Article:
The Lowen project needed compromises to attract guests

The Lowen project needed compromises to attract guests

 

Lowen was a fantastic experience, so when the time came to replace our outdoor pool we were confident to take the same approach with the new project. Our core market is families with pre-school and young children, so the biggest factor in the pool design was keeping it warm – a big energy cost. We again worked with ZLC Energy, who supported us through the whole building project. They gave us all the information we needed to make the best fit business decision, based on both energy costs and energy efficiency, and what our options could be to make changes in the future. The pool is currently run on gas, topping up the solar thermal system installed on our beautiful curved roof. As with Lowen, our intention was to showcase what is possible and inspire local businesses – since our pool build we know of at least two similar businesses locally, who have taken the plunge.

While we don’t currently have any big projects lined up, we are always looking for ways to improve our energy efficiency. We have continued to make obvious changes, such as installing solar PV on our suitable roof spaces, but we are also finding solutions to day to day challenges. With a business like ours, tumble driers are a big energy guzzler. The cost of laundering the towels for a business of our size is prohibitive, so we launder our own – and the weather is often not kind on wash day! Our solution to save energy and reduce costs has been to build a laundry barn with slatted wooden sides for the wind to blow through. Designed to be in keeping with the adjoining 16th century farm house, we and our guests can now dry laundry using zero energy.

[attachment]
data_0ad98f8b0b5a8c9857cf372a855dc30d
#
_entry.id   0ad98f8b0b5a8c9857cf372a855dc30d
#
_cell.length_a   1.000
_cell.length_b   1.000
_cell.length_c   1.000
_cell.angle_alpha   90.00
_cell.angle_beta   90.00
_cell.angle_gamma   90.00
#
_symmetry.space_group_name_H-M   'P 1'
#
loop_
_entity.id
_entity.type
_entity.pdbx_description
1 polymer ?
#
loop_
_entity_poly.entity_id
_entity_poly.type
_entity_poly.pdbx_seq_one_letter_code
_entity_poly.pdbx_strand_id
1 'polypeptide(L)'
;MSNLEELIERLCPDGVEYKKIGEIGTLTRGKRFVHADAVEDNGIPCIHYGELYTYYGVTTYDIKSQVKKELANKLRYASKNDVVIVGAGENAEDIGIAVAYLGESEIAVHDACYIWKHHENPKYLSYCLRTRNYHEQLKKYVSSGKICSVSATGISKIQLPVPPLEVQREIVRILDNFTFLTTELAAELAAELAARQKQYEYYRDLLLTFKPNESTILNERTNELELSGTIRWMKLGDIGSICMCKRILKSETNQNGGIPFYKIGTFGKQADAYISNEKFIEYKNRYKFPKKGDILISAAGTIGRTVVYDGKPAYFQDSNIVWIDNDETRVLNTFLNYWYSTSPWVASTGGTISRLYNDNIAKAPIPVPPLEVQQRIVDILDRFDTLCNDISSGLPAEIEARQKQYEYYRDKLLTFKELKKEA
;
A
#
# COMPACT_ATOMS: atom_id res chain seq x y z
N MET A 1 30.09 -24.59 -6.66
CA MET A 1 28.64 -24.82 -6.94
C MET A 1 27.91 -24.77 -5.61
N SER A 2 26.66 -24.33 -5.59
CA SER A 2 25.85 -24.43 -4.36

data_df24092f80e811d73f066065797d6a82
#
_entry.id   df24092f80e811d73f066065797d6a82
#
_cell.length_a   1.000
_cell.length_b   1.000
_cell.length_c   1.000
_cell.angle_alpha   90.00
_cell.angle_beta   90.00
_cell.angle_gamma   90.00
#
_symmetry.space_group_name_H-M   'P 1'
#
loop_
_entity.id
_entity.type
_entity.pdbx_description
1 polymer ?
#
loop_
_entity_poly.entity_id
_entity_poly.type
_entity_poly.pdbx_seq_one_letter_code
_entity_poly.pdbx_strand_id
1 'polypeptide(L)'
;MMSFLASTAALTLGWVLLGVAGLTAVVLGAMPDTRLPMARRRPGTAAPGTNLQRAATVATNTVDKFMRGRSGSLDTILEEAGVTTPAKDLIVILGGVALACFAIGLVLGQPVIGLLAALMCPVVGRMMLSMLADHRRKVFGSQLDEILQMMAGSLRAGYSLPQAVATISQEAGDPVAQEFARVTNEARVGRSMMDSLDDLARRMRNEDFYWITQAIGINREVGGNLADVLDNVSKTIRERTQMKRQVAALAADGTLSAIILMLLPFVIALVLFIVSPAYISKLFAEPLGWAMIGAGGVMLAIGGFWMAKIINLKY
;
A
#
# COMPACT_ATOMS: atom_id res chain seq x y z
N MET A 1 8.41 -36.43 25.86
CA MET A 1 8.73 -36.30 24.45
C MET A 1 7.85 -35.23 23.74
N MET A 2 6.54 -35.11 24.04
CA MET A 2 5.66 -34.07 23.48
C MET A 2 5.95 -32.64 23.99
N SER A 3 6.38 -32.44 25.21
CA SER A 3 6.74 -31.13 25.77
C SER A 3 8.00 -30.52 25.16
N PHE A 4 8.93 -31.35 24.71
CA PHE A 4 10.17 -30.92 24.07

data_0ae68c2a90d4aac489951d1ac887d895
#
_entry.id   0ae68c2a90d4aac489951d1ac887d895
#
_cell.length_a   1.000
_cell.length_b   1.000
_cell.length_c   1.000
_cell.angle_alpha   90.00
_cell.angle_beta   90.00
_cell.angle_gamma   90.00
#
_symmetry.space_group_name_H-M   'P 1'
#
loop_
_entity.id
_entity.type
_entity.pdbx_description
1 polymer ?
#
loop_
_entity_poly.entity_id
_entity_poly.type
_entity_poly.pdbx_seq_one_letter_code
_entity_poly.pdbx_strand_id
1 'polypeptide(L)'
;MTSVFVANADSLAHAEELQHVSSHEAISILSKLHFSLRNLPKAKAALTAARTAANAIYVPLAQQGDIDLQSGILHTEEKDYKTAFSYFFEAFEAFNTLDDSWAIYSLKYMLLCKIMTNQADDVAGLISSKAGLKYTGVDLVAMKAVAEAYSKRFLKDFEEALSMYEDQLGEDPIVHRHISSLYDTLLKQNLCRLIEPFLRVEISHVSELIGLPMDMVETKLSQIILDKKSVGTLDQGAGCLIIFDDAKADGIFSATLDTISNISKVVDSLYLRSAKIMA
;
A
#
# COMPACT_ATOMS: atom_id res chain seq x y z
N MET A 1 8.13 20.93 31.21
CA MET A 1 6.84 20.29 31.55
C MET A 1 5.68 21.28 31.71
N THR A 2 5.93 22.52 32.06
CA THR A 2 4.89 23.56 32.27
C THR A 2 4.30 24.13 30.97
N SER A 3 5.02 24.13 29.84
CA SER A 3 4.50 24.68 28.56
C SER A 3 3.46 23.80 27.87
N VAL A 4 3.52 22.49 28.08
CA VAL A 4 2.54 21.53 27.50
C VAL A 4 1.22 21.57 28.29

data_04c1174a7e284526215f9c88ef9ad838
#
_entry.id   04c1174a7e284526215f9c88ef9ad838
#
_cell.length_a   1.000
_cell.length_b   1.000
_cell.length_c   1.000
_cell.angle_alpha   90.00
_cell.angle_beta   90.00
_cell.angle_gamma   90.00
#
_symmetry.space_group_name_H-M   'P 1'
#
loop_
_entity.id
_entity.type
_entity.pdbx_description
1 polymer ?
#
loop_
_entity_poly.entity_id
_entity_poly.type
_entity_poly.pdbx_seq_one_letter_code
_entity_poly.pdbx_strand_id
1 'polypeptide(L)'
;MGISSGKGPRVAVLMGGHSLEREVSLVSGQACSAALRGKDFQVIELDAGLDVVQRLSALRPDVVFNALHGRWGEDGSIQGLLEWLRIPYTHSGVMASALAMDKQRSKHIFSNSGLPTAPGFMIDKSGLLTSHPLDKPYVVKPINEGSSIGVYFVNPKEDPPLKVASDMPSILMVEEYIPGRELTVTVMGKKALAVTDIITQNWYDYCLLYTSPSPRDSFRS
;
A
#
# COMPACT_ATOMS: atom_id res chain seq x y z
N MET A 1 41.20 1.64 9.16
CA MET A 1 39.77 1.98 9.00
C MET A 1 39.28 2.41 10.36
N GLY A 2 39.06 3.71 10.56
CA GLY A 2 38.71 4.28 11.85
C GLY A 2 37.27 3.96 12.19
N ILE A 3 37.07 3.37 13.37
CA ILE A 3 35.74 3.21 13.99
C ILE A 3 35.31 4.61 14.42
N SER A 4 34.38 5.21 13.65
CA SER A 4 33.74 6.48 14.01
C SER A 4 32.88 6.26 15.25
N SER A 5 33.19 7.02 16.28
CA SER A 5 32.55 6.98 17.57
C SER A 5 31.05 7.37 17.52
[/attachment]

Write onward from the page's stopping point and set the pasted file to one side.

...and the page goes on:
Our approach to energy efficiency means we are always looking for ways to reduce our energy, and are currently considering our next steps. We have decided to stick with ZLC Energy as we know we can trust them to give us an honest appraisal of our options. For example, we are considering a gas powered heat pump for the pool, new thermostats on our boilers and swipe cards on the cottage doors. ZLC have explained that we may not make a quick return on some of these choices, so we feel able to evaluate the environmental benefits and return on investment and the best choice for us.

We aim to run a financially prosperous business, while taking as many steps towards energy efficiency and environmental improvements as we can; achieving the Gold Green Tourism Award since 1998.

While our customers don’t explicitly choose our business for its environmental credentials, their experience brings them back time after time, and that is as a direct result of our approach.

It’s important for us that we are pushing ourselves to achieve everything we can as a business: to lead by example, to inspire people by the choices we are making, and openly share our experience. But ultimately, we still have to provide a service that our customers demand. The challenge is in meeting those demands without sacrificing our principles.